Accelerating technologies are going to bring incredible scientific leaps in biology, medicine, and artificial intelligence that will make the impossible possible. These incredible leaps in technology will open the way to life spans of 200, 300 even 1000 years in a utopian society that seeds the star systems hundreds of light-years from Earth.
By James DiGeorgia
Human beings could one day possess the power to start regrowing their limbs thanks to a discovery by Harvard University scientists who uncovered a DNA switch, which controls the necessary genes that promote whole-body regeneration.
A few animals are capable of achieving extraordinary displays of repair, like geckos that can shed tails for escaping predators and form new tails in just two months, or salamanders that can grow back their legs.
Sea anemones, jellyfish, and planarian worms can go further as well, being able to regenerate their entire body, despite being cut down in two halves.
Scientists have now discovered another a piece of junk or non-coding DNA in worms that possesses the ability to activate a set of master control genes named early growth response of EGR. This works in a way similar to power switches, turning regeneration off or on.
Dr. Srivastava of Harvard University stated that this gene’s activity levels were decreased during an experiment where it was found that not having EGR could result in no regeneration.
These animals become incapable of regenerating. All downstream genes won’t be able to turn back on either, which means other switches won’t be able to work, which causes the entire house to go dark.
These studies were conducted in several 3-branded panther worms. Researchers discovered that during the process of regeneration, tightly packed molecules of DNA start unfolding, which allows for the activation of new areas.
However, humans also have EGR genes, which are produced when cells need repair or become stressed. However, it never does trigger regeneration on a large-scale basis.
Scientists believe that its master gene could have been programmed differently in animals and humans. They are now attempting to discover a way that can tweak this circuitry and help reap regenerative benefits.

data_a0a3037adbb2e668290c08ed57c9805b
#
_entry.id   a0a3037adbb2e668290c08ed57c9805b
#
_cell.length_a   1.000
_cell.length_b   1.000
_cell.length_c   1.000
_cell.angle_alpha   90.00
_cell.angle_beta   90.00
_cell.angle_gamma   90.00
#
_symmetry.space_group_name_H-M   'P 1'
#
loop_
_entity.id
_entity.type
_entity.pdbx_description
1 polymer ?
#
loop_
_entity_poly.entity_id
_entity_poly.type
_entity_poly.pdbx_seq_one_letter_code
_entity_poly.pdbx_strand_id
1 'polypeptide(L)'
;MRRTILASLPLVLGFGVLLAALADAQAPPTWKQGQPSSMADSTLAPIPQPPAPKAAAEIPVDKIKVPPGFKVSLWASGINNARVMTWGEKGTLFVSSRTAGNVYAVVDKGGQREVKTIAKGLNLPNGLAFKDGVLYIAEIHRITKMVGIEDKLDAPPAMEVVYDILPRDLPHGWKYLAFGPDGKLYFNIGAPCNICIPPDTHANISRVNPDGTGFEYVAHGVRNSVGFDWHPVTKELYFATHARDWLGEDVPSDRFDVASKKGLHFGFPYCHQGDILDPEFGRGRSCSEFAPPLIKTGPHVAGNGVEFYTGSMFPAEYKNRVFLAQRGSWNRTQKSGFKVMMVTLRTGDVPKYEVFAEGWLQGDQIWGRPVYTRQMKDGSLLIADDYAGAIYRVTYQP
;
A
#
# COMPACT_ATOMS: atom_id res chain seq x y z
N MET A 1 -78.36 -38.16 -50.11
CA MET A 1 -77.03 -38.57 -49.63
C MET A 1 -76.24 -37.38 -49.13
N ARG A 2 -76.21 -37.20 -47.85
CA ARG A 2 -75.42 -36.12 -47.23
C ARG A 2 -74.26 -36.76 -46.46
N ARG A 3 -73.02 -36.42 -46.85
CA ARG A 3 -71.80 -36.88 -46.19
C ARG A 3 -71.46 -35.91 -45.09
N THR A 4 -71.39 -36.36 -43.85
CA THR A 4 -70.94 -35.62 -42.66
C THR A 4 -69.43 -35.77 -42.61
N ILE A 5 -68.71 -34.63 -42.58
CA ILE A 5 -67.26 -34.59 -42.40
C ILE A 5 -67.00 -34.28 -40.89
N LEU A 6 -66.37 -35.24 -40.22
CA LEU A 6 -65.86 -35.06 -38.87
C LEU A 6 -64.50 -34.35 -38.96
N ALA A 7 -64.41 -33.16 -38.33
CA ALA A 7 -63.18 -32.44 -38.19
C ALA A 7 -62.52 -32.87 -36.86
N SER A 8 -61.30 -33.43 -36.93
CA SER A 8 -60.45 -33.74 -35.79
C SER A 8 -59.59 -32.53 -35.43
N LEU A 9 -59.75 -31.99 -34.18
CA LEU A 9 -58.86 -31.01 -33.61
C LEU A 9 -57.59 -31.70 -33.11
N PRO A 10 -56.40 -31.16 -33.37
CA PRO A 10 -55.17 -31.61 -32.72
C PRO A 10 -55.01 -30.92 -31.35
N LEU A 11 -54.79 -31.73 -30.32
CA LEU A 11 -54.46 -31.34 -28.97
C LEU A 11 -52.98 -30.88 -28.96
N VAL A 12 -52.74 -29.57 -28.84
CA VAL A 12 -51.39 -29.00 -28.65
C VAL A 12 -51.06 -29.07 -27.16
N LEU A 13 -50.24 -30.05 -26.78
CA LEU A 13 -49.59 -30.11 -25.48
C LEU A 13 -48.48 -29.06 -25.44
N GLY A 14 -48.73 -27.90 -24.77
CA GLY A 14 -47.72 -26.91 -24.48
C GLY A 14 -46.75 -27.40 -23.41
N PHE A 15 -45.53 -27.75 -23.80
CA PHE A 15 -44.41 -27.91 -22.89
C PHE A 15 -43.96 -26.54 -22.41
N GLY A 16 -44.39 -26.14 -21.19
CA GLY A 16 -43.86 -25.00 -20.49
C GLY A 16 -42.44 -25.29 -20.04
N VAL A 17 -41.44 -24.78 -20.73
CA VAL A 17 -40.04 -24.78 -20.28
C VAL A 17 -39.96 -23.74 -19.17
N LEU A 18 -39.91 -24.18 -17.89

Andrew Gehrke, a post-doctoral Harvard student, believes that the answer can be found in the non-coding or junk part of the DNA that controls this gene. Although non-coding/junk DNA had been thought not to affect bodily processes, scientists have understood more about its impact in the last few years.
Gehrke stated that only around 2% of the entire human genome produced things such as proteins. He wished to know the function of the remaining 98% of this genome during a whole-body regeneration.
He believes that they have only begun to scratch the surface. He mentioned that although they had gone through these switches, another significant aspect of this entire process involved the interaction of the genome on a much larger scale, which is vital for turning these genes off and on.
Marine animals, like moon jellyfishes, happen to be accomplished regeneration masters with some even being capable of cloning themselves upon their death.
Three years ago, a scientist based out of Japan reported that three months after his jellyfish had died, a polyp resembling a sea anemone had risen out of its corpse and started aging backward, becoming a younger version of itself.
During the 90s, Italian scientists discovered that Turritopsis dohrnii jellyfishes were capable of switching between their baby and adult stages. This amazing feature made scientists bestow it with the title of being an immortal jellyfish.
Srivastava stated that the question was why humans weren’t capable of regenerating on a much larger scale, despite the fact that humans were capable of turning on EGR & using it for repairing injured cells.
If a mere gecko was capable of regenerating in such a manner, then why weren’t humans programmed that way, she added.
She guessed that it could be because the EGR’s programming varies between organisms. Its communications and effects in human body cells may not be the same as its effects on 3-banded panther worms.
This research appeared in the Science journal.